We asked for views on the proposal to prohibit all buses (including coaches) from entering Oakley Street or Old Church Street (between the south-eastern kerb-line of King’s Road and the north-western kerb-line of Chelsea Embankment), excluding any part of those roads that is a red route side road. An exemption will apply to vehicles following a diversion route.

You said

  • We had four objections and a total of 83 letters of support to these proposals.

We did

We have made the traffic order prohibiting all buses (including coaches) from entering Oakley Street or Old Church Street (between the south-eastern kerb-line of King’s Road and the north-western kerb-line of Chelsea Embankment), excluding any part of those roads that is a red route side road. An exemption will apply to vehicles following a diversion route., as proposed.

We asked

If the Council should introduce ten new cycle hangars in nine locations across the borough.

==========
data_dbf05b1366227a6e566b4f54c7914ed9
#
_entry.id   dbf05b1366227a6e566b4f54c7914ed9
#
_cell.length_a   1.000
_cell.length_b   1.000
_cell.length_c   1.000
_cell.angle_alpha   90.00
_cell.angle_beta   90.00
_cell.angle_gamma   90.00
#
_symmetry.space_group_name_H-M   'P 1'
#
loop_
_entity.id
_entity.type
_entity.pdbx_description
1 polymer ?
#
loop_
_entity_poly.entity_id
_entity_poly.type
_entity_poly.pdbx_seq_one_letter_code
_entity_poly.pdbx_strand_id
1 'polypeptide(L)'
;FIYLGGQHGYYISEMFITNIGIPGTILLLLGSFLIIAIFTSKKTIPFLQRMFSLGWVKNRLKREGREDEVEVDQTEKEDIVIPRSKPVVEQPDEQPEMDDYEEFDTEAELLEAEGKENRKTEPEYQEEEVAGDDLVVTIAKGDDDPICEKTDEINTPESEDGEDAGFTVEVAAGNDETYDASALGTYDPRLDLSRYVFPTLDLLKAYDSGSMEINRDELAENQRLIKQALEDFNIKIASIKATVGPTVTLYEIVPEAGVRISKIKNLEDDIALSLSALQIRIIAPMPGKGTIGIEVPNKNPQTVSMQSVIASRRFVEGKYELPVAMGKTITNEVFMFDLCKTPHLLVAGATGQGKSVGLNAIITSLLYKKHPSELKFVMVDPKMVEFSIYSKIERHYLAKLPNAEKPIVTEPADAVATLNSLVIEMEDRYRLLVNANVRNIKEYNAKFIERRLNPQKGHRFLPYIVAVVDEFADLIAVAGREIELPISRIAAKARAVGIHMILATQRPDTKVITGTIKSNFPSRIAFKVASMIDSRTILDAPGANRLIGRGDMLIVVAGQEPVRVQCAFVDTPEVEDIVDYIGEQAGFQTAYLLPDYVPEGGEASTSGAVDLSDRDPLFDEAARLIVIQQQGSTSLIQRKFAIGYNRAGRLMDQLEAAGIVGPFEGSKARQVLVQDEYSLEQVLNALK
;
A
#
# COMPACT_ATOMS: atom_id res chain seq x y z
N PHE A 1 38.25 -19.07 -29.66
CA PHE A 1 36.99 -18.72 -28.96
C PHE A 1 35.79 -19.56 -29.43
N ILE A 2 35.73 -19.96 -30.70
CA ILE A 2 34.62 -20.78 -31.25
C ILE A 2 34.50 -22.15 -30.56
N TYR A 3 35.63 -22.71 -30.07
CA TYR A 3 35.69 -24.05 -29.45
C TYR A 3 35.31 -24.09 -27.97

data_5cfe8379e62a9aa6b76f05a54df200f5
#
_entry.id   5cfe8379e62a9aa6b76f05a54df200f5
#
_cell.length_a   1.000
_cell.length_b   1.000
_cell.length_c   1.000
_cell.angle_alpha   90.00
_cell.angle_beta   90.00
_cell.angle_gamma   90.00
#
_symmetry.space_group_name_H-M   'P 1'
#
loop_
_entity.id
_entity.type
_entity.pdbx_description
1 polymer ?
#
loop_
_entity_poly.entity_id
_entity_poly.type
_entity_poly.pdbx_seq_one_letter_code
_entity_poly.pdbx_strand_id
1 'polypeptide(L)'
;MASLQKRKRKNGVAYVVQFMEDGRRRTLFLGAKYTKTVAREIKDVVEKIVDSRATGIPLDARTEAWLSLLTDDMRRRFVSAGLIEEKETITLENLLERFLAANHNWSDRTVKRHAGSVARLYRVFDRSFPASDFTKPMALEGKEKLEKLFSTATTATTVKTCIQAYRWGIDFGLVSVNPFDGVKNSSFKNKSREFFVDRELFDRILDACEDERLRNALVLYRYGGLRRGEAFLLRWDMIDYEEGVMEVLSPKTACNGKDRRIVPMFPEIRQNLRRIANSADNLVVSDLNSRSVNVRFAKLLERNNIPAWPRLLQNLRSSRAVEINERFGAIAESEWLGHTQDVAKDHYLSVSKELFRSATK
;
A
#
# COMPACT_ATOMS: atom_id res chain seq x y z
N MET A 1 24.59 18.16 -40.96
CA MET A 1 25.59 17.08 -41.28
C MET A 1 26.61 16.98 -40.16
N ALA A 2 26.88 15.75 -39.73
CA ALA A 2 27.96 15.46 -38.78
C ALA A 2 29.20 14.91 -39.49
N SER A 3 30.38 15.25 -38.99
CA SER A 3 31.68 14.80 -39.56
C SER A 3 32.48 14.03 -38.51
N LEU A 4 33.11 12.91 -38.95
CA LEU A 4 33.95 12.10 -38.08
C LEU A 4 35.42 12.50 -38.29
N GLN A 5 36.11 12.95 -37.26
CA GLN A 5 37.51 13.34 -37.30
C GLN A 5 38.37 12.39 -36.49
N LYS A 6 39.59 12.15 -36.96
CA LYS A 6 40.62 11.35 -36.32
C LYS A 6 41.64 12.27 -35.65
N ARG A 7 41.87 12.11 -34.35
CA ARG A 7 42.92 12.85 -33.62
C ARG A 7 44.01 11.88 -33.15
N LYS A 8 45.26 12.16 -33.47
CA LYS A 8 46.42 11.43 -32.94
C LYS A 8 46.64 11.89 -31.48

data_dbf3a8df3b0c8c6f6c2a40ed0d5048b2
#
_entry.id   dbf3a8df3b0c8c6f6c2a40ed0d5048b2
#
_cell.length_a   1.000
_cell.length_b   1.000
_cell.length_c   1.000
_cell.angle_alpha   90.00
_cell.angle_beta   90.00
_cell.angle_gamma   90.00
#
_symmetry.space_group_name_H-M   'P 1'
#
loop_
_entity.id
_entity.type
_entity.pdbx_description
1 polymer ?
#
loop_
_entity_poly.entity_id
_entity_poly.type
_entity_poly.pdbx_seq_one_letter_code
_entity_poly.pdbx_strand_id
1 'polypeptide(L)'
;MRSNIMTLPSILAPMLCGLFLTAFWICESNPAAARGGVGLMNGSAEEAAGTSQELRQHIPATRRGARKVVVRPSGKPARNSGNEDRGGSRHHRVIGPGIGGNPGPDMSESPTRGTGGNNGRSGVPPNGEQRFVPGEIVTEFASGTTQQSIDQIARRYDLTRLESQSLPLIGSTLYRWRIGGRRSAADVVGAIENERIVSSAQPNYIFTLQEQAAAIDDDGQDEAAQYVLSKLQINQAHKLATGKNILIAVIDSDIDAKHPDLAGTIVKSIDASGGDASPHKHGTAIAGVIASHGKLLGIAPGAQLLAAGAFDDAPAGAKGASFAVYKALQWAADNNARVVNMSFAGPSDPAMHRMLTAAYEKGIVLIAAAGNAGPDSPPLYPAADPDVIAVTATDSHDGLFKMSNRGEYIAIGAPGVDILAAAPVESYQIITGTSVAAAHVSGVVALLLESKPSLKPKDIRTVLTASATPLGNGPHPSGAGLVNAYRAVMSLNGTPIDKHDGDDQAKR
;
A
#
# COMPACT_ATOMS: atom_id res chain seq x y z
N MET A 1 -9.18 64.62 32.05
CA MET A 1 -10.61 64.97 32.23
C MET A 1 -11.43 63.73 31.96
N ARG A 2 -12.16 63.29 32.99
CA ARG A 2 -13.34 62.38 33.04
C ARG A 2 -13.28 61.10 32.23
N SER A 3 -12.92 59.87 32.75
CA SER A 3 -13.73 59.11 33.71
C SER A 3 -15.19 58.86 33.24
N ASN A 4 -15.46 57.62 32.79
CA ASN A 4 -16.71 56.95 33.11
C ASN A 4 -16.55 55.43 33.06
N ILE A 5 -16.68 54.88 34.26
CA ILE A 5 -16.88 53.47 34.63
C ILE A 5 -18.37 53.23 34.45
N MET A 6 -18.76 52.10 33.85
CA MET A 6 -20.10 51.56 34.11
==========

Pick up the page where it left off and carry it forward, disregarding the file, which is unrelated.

You said

73 responses supported the proposals in full, 7 supported in part and 32 objected to the proposals. 

We did

The Director for Transport and Regulatory Services, in consultation with the Lead Member for Planning, Place and Environment, has decided to proceed with the  hangars proposed in Bolton Gardens, Earl's Court Square (three units), Ladbroke Grove, Powis Square and Princedale Road.   The ward councillors have asked that the units proposed in Egerton Terrace and Whitehead’s Grove not proceed, and officers consider that the number of objections from residents suggest that the community do not wish to see this hangar installed in Stanley Gardens.